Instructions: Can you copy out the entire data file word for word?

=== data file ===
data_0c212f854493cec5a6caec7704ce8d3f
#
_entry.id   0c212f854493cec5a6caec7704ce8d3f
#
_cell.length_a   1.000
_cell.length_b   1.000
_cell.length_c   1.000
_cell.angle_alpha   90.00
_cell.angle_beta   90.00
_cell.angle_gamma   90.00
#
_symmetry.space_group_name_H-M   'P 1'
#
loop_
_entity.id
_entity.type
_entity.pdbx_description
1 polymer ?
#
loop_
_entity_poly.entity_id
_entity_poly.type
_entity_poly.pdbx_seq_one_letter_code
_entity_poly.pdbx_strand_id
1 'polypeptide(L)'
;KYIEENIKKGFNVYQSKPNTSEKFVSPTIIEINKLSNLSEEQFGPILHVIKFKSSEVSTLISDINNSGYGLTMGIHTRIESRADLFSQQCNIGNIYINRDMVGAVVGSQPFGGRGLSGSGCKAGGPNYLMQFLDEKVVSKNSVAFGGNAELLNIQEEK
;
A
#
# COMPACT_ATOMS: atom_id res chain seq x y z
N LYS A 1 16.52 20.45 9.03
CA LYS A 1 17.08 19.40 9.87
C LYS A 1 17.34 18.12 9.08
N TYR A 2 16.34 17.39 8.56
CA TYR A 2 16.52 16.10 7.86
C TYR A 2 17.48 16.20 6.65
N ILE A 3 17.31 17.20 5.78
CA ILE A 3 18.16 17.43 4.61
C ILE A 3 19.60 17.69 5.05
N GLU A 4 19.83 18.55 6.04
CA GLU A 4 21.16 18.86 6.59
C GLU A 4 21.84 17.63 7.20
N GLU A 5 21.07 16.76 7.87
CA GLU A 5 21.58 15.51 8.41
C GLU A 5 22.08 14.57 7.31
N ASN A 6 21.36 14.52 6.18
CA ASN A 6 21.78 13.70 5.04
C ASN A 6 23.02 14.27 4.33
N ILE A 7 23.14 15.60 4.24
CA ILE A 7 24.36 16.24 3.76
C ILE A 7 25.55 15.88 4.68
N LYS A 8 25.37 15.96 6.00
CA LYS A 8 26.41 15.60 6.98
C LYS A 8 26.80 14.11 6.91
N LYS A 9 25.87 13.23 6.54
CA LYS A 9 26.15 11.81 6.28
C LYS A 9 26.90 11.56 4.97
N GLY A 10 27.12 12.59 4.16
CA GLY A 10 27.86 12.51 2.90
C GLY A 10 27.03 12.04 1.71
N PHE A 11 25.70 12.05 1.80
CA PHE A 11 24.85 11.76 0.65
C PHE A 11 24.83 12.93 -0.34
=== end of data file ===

data_0c212f854493cec5a6caec7704ce8d3f
#
_entry.id   0c212f854493cec5a6caec7704ce8d3f
#
_cell.length_a   1.000
_cell.length_b   1.000
_cell.length_c   1.000
_cell.angle_alpha   90.00
_cell.angle_beta   90.00
_cell.angle_gamma   90.00
#
_symmetry.space_group_name_H-M   'P 1'
#
loop_
_entity.id
_entity.type
_entity.pdbx_description
1 polymer ?
#
loop_
_entity_poly.entity_id
_entity_poly.type
_entity_poly.pdbx_seq_one_letter_code
_entity_poly.pdbx_strand_id
1 'polypeptide(L)'
;KYIEENIKKGFNVYQSKPNTSEKFVSPTIIEINKLSNLSEEQFGPILHVIKFKSSEVSTLISDINNSGYGLTMGIHTRIESRADLFSQQCNIGNIYINRDMVGAVVGSQPFGGRGLSGSGCKAGGPNYLMQFLDEKVVSKNSVAFGGNAELLNIQEEK
;
A
#
# COMPACT_ATOMS: atom_id res chain seq x y z
N LYS A 1 16.52 20.45 9.03
CA LYS A 1 17.08 19.40 9.87
C LYS A 1 17.34 18.12 9.08
N TYR A 2 16.34 17.39 8.56
CA TYR A 2 16.52 16.10 7.86
C TYR A 2 17.48 16.20 6.65
N ILE A 3 17.31 17.20 5.78
CA ILE A 3 18.16 17.43 4.61
C ILE A 3 19.60 17.69 5.05
N GLU A 4 19.83 18.55 6.04
CA GLU A 4 21.16 18.86 6.59
C GLU A 4 21.84 17.63 7.20
N GLU A 5 21.07 16.76 7.87
CA GLU A 5 21.58 15.51 8.41
C GLU A 5 22.08 14.57 7.31
N ASN A 6 21.36 14.52 6.18
CA ASN A 6 21.78 13.70 5.04
C ASN A 6 23.02 14.27 4.33
N ILE A 7 23.14 15.60 4.24
CA ILE A 7 24.36 16.24 3.76
C ILE A 7 25.55 15.88 4.68
N LYS A 8 25.37 15.96 6.00
CA LYS A 8 26.41 15.60 6.98
C LYS A 8 26.80 14.11 6.91
N LYS A 9 25.87 13.23 6.54
CA LYS A 9 26.15 11.81 6.28
C LYS A 9 26.90 11.56 4.97
N GLY A 10 27.12 12.59 4.16
CA GLY A 10 27.86 12.51 2.90
C GLY A 10 27.03 12.04 1.71
N PHE A 11 25.70 12.05 1.80
CA PHE A 11 24.85 11.76 0.65
C PHE A 11 24.83 12.93 -0.34